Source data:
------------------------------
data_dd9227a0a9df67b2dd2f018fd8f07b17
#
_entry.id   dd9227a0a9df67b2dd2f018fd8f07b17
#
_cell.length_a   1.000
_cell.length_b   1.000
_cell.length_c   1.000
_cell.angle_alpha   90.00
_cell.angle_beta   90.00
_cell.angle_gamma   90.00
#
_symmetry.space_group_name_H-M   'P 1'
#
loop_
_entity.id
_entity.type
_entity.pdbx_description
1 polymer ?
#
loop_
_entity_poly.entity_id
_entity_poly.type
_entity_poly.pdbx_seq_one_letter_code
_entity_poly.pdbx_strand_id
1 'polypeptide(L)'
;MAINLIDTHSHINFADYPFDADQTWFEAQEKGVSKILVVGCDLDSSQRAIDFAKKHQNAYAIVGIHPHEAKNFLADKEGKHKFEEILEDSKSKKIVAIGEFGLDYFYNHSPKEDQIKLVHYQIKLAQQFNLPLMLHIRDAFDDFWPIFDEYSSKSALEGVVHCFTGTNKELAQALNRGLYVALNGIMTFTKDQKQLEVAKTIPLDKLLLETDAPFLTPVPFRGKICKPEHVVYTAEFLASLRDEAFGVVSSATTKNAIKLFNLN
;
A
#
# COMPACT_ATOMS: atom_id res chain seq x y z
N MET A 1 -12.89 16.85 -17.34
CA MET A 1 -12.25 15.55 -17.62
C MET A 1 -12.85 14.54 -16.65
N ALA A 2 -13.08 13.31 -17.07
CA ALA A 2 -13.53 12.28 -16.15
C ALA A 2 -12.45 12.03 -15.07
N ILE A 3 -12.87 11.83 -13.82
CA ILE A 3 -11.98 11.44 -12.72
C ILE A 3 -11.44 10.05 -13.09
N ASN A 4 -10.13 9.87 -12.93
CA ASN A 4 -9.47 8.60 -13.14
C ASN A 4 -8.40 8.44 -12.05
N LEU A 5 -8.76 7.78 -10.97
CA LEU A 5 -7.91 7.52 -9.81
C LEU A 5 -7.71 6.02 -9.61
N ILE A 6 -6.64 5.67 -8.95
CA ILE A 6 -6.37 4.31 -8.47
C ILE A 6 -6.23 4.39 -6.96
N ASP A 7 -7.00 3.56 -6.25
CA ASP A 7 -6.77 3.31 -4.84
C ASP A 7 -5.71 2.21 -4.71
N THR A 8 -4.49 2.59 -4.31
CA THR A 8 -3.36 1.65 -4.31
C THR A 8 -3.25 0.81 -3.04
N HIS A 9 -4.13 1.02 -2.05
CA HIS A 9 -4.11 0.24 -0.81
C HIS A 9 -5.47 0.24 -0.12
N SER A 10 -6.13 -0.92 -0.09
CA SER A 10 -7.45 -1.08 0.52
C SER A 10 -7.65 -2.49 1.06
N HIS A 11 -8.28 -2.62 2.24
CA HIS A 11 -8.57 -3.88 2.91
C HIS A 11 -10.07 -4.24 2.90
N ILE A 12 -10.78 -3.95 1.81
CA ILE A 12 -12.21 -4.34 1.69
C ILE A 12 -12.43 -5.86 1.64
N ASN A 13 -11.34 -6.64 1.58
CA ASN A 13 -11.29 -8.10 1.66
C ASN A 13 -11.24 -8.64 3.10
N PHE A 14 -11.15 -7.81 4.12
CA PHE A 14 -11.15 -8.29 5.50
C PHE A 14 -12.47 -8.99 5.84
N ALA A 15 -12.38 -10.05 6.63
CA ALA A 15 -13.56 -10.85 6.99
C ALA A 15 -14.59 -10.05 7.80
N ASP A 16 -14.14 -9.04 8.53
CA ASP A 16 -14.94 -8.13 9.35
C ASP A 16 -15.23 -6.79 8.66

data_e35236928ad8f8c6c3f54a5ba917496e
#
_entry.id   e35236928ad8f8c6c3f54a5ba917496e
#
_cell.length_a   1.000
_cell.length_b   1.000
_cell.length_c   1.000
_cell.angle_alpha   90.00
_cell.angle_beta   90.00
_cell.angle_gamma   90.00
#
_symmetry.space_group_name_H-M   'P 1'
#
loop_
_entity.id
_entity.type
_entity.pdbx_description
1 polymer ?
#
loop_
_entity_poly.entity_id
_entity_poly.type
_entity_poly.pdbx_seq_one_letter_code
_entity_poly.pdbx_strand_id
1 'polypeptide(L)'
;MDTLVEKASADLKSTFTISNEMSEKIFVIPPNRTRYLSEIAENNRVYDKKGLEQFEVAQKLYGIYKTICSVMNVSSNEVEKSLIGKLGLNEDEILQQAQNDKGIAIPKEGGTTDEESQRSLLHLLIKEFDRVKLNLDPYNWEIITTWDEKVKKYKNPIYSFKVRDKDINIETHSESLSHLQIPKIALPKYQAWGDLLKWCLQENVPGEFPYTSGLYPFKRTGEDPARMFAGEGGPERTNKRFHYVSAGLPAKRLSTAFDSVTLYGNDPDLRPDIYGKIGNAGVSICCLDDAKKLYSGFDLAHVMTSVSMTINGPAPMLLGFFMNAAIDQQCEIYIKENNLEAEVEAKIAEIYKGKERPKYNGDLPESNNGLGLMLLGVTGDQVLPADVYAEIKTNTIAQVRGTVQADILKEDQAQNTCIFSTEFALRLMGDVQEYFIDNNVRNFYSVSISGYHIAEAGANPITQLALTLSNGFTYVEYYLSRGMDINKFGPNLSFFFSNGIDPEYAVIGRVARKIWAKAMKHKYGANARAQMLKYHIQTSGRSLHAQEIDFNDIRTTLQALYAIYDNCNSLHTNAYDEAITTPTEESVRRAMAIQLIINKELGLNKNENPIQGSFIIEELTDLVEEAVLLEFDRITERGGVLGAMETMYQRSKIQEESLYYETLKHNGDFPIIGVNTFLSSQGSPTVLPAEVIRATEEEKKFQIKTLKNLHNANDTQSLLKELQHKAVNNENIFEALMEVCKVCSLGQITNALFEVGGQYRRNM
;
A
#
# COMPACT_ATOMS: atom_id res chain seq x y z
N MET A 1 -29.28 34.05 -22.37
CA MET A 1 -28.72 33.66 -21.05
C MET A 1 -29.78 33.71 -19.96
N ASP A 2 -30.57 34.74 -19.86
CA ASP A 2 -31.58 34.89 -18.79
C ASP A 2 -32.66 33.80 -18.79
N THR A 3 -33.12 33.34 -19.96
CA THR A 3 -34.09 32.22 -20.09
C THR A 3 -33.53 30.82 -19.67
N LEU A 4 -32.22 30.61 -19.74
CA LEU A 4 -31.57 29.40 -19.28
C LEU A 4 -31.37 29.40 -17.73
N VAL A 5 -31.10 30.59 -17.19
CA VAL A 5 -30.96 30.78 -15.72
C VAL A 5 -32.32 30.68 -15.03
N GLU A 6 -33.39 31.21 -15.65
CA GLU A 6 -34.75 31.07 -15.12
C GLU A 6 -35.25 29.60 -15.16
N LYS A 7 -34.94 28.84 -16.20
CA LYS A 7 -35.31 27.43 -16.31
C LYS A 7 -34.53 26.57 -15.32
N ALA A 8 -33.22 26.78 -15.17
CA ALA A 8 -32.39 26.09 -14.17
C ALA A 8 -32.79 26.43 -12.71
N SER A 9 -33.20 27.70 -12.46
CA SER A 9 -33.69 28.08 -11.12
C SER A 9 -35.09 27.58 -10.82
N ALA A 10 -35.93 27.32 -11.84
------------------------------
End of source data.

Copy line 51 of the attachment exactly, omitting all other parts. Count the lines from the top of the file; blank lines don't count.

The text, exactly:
C ASP A 7 -5.71 2.21 -4.71